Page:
5 The law making body of this State may, if it considers it in the public interest, withhold altogether the use of public highways from the operation of trucks carrying freight for hire. The power to prohibit the use of the highways for such purposes necessarily includes the lesser power to place such restrictions and regulations upon the use thereof as may be deemed proper, even though the burdens imposed may be of such a nature as to prevent any profitable operation upon the part of those desiring to pursue such business. Of course, where the Legislature grants the right to the use of the highways for the carrying of freight it cannot unreasonably and unfairly discriminate in favor of or against any particular person or class of persons. Smith v. Cahoon, 283 U.S. 553; Sproles v. Binford, U.S. Sup. Ct., supra. In our opinion, the act in question is, as was held by the Supreme Court of the United States in the Sproles case, free from any such discriminatory provisions.
In the case of Le Blanc v. City of New Orleans, 138 La. 243, 70 So. 212, it was held that an injunction issued to restrain the officers of the City of New Orleans from enforcing a jitney ordinance, was void. It was there decided that no vested right existed in the complainant to use the city streets in the operation of automobiles carrying passengers for hire; that such right could only be claimed under a grant by the city and therefore could only be exercised in accordance with the terms of the grant. An individual seeking and not possessing a right of that kind might accept the grant with the conditions imposed by the offer, in which case he is bound by the conditions; or he might refuse to accept the conditions, in which case there is no grant, and without the grant so offered, or some other from the authorities competent to make it, he can never acquire the right to make use of a street as his place of business.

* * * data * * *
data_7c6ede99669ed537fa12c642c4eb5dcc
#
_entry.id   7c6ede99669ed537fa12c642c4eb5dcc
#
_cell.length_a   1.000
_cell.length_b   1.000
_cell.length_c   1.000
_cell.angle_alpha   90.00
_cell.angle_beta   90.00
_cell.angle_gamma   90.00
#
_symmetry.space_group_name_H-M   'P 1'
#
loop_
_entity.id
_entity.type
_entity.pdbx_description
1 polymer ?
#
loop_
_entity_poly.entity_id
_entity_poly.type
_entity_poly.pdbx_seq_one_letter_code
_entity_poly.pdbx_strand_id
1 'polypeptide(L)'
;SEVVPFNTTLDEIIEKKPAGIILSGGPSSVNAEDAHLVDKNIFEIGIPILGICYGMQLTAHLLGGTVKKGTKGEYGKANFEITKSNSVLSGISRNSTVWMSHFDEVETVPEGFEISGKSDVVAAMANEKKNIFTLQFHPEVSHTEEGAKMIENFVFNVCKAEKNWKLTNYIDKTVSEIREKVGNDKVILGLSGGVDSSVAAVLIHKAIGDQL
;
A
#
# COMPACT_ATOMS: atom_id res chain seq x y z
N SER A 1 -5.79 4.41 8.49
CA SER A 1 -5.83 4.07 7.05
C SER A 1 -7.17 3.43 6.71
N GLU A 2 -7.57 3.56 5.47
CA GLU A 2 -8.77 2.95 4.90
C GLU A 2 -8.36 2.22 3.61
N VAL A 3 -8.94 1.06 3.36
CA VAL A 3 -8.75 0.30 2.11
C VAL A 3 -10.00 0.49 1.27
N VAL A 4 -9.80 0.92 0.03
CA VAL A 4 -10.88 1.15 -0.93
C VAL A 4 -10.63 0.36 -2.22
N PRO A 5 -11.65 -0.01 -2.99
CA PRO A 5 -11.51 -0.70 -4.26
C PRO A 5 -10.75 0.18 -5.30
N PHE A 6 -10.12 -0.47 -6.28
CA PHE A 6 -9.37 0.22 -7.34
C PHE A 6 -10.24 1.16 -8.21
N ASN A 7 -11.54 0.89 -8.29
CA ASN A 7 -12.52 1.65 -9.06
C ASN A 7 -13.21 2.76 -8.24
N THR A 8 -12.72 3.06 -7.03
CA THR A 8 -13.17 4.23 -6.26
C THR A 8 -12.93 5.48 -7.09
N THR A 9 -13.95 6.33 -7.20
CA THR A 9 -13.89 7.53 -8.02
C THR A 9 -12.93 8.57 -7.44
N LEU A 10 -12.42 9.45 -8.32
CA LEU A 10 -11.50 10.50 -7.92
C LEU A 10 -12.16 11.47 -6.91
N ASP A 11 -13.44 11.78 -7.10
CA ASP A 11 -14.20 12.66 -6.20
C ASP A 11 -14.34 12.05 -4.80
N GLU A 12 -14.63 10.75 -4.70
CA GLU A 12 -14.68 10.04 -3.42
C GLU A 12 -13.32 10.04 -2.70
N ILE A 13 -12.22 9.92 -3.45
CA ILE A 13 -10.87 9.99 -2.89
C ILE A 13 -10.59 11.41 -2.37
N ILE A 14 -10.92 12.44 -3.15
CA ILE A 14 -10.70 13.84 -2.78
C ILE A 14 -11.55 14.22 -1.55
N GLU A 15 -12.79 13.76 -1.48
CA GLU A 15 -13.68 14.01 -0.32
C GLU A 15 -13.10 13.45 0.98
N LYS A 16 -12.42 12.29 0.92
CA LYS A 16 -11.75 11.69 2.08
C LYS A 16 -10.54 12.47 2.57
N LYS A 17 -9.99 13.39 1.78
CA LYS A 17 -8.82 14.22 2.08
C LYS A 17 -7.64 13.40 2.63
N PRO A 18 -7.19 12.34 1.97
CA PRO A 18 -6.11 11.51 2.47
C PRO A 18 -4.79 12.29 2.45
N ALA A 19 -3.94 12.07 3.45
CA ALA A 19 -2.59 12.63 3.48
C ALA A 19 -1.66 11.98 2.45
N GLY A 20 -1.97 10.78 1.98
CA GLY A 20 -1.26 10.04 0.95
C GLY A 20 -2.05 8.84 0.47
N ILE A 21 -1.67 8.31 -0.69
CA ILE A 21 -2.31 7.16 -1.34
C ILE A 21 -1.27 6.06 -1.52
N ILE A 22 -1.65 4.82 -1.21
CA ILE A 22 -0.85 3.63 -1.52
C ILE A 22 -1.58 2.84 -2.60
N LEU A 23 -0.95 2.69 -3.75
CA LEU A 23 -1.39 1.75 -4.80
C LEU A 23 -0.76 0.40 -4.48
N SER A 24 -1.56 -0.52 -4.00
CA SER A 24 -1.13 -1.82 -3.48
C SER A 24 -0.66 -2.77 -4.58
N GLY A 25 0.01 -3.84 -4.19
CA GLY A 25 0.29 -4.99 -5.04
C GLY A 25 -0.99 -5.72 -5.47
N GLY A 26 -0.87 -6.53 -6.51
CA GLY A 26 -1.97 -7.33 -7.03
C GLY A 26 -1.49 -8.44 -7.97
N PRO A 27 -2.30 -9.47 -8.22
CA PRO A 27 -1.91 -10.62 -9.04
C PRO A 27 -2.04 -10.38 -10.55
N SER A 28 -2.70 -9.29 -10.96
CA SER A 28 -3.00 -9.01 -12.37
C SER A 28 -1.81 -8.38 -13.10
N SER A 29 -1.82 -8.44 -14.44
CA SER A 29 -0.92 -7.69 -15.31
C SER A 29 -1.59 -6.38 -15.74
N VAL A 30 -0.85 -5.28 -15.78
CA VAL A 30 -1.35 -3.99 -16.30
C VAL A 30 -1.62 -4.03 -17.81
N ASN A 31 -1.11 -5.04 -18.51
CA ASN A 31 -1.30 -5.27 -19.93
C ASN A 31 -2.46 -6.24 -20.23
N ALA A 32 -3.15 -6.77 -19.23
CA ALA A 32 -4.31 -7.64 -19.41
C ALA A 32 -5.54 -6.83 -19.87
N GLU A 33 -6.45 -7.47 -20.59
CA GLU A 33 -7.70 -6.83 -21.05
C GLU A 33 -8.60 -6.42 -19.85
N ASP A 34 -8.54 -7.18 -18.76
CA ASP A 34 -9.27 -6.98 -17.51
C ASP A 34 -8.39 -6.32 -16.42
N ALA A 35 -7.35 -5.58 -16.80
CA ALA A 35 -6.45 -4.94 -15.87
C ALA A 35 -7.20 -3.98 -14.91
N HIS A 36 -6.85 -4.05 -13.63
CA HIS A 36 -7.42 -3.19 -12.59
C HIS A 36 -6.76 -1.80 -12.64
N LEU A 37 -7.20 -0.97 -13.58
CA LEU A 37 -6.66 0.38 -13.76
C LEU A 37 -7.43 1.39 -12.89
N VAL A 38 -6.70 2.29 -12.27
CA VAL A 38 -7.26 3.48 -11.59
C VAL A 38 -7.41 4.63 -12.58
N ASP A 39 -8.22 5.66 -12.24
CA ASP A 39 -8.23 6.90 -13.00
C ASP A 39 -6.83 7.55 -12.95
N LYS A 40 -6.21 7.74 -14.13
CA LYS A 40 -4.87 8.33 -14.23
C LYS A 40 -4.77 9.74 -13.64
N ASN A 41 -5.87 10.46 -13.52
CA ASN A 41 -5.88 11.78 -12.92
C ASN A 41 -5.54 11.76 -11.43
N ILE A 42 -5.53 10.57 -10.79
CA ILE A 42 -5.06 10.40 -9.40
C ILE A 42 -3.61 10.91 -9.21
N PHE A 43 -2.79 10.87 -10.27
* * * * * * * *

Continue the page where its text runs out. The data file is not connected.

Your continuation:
The court, in denying that those using public highways for profit had or could have any vested right to so use the same said:
"* * * and, as the existence and exercise of the right here asserted by plaintiffs would be irreconcilable with the existence and exercise of the power so delegated, we are of opinion that the right does not exist, and that plaintiffs allege no such invasion of a property right and disclose no such interest in the operation of the ordinance herein question as to give them a standing in court for the purposes of this suit. Hence it is immaterial for those purposes whether the law, as administered in the courts vested with jurisdiction (original and appellate) with respect to prosecutions under the ordinance in question, provides an adequate remedy for the protection of such interest, or whether the ordinance be valid or invalid; and hence, also, the civil district court was without jurisdiction to grant the injunction."
A similar ruling was made in Wade v. Nunnelly, 19 Texas Civ. App. 256[ 19 Tex. Civ. App. 256], 46 S.W. 668, which involved an attempt to restrain the enforcement of an ordinance prohibiting the sale of country produce upon the streets of the City of San Antonio. The right to injunctive relief was denied upon the ground that the appellees had no vested right to make marts of the streets and that to deny them the privilege of so doing was not to destroy or invade any of their property rights.